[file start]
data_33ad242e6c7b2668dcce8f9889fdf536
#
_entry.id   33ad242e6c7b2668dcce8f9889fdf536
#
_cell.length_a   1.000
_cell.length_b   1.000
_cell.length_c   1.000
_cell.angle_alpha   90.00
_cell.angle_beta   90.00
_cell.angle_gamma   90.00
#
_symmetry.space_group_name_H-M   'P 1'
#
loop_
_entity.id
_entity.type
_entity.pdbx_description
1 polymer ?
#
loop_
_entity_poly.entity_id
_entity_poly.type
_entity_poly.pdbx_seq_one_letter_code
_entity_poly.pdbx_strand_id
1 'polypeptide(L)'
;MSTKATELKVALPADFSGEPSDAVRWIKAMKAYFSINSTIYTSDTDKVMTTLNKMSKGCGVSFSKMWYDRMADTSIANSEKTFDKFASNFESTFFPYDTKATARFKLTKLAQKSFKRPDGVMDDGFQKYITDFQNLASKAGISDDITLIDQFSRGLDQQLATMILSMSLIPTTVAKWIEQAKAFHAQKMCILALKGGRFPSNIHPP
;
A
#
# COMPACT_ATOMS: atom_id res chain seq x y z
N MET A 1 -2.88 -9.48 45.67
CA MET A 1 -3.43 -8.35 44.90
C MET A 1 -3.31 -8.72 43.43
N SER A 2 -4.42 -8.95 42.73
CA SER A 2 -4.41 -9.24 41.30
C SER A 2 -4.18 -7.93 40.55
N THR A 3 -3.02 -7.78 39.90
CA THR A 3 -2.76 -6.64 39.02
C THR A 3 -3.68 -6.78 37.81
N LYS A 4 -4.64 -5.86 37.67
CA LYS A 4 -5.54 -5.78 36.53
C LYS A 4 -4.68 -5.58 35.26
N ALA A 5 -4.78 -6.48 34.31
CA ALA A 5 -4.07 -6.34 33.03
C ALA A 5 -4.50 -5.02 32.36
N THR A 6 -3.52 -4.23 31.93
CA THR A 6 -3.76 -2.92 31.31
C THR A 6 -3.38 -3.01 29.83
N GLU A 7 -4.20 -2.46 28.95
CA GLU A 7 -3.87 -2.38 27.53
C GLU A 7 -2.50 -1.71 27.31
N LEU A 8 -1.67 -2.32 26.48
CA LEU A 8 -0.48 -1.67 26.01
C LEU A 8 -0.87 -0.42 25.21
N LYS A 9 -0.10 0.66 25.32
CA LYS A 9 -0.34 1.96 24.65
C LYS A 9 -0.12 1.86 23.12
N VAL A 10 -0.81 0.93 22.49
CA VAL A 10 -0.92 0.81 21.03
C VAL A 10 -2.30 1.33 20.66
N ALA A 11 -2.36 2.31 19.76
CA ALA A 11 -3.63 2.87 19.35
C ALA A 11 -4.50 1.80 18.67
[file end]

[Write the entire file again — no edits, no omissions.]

data_33ad242e6c7b2668dcce8f9889fdf536
#
_entry.id   33ad242e6c7b2668dcce8f9889fdf536
#
_cell.length_a   1.000
_cell.length_b   1.000
_cell.length_c   1.000
_cell.angle_alpha   90.00
_cell.angle_beta   90.00
_cell.angle_gamma   90.00
#
_symmetry.space_group_name_H-M   'P 1'
#
loop_
_entity.id
_entity.type
_entity.pdbx_description
1 polymer ?
#
loop_
_entity_poly.entity_id
_entity_poly.type
_entity_poly.pdbx_seq_one_letter_code
_entity_poly.pdbx_strand_id
1 'polypeptide(L)'
;MSTKATELKVALPADFSGEPSDAVRWIKAMKAYFSINSTIYTSDTDKVMTTLNKMSKGCGVSFSKMWYDRMADTSIANSEKTFDKFASNFESTFFPYDTKATARFKLTKLAQKSFKRPDGVMDDGFQKYITDFQNLASKAGISDDITLIDQFSRGLDQQLATMILSMSLIPTTVAKWIEQAKAFHAQKMCILALKGGRFPSNIHPP
;
A
#
# COMPACT_ATOMS: atom_id res chain seq x y z
N MET A 1 -2.88 -9.48 45.67
CA MET A 1 -3.43 -8.35 44.90
C MET A 1 -3.31 -8.72 43.43
N SER A 2 -4.42 -8.95 42.73
CA SER A 2 -4.41 -9.24 41.30
C SER A 2 -4.18 -7.93 40.55
N THR A 3 -3.02 -7.78 39.90
CA THR A 3 -2.76 -6.64 39.02
C THR A 3 -3.68 -6.78 37.81
N LYS A 4 -4.64 -5.86 37.67
CA LYS A 4 -5.54 -5.78 36.53
C LYS A 4 -4.68 -5.58 35.26
N ALA A 5 -4.78 -6.48 34.31
CA ALA A 5 -4.07 -6.34 33.03
C ALA A 5 -4.50 -5.02 32.36
N THR A 6 -3.52 -4.23 31.93
CA THR A 6 -3.76 -2.92 31.31
C THR A 6 -3.38 -3.01 29.83
N GLU A 7 -4.20 -2.46 28.95
CA GLU A 7 -3.87 -2.38 27.53
C GLU A 7 -2.50 -1.71 27.31
N LEU A 8 -1.67 -2.32 26.48
CA LEU A 8 -0.48 -1.67 26.01
C LEU A 8 -0.87 -0.42 25.21
N LYS A 9 -0.10 0.66 25.32
CA LYS A 9 -0.34 1.96 24.65
C LYS A 9 -0.12 1.86 23.12
N VAL A 10 -0.81 0.93 22.49
CA VAL A 10 -0.92 0.81 21.03
C VAL A 10 -2.30 1.33 20.66
N ALA A 11 -2.36 2.31 19.76
CA ALA A 11 -3.63 2.87 19.35
C ALA A 11 -4.50 1.80 18.67